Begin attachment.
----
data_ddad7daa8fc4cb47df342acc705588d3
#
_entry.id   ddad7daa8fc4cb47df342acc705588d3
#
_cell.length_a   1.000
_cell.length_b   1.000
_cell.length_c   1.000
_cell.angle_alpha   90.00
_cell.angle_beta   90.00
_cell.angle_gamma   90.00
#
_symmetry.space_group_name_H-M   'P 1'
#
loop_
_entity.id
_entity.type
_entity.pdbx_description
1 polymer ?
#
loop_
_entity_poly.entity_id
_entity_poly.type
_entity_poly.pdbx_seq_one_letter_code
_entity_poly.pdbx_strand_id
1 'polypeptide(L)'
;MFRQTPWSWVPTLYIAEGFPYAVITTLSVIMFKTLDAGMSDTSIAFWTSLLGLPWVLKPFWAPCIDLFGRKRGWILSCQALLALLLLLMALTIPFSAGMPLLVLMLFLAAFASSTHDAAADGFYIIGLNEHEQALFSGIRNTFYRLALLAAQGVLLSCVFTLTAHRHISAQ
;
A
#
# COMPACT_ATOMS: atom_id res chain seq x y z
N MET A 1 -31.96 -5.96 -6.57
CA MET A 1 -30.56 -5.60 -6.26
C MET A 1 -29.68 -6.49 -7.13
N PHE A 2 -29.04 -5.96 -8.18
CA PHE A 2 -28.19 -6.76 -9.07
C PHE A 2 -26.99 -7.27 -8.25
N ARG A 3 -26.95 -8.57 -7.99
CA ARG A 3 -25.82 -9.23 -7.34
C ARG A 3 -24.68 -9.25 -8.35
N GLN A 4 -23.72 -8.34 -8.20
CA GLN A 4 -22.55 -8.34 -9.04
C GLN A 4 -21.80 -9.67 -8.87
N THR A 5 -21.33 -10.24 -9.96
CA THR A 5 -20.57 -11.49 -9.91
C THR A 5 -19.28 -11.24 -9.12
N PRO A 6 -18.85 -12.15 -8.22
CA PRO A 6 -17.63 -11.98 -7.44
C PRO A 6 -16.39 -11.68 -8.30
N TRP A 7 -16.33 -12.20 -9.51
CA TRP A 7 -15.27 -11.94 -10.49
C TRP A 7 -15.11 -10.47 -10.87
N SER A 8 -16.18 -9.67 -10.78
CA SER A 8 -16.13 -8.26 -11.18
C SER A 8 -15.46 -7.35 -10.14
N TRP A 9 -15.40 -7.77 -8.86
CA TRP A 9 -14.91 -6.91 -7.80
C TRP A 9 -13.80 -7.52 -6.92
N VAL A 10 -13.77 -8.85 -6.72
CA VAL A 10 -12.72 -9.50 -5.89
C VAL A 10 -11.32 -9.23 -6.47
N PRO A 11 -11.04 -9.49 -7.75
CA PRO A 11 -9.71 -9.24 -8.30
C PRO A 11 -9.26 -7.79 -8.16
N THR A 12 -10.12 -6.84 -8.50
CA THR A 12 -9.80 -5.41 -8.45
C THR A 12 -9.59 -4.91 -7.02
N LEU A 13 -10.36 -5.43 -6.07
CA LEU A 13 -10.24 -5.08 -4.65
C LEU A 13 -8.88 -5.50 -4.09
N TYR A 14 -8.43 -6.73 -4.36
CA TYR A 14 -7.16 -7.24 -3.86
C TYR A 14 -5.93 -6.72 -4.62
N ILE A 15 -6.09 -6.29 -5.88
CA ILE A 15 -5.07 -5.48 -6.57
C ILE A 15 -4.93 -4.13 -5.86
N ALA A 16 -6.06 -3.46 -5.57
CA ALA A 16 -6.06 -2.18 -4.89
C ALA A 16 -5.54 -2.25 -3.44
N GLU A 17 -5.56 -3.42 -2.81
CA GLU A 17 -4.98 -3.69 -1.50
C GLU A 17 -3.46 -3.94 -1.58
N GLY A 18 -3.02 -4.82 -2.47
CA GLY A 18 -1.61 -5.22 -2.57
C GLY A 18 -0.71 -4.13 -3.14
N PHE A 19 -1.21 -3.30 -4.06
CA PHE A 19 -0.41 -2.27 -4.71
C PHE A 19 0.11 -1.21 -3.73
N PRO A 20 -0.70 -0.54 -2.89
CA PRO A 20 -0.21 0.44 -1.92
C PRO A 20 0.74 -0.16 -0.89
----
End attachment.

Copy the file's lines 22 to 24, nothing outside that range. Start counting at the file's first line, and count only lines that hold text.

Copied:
_entity_poly.type
_entity_poly.pdbx_seq_one_letter_code
_entity_poly.pdbx_strand_id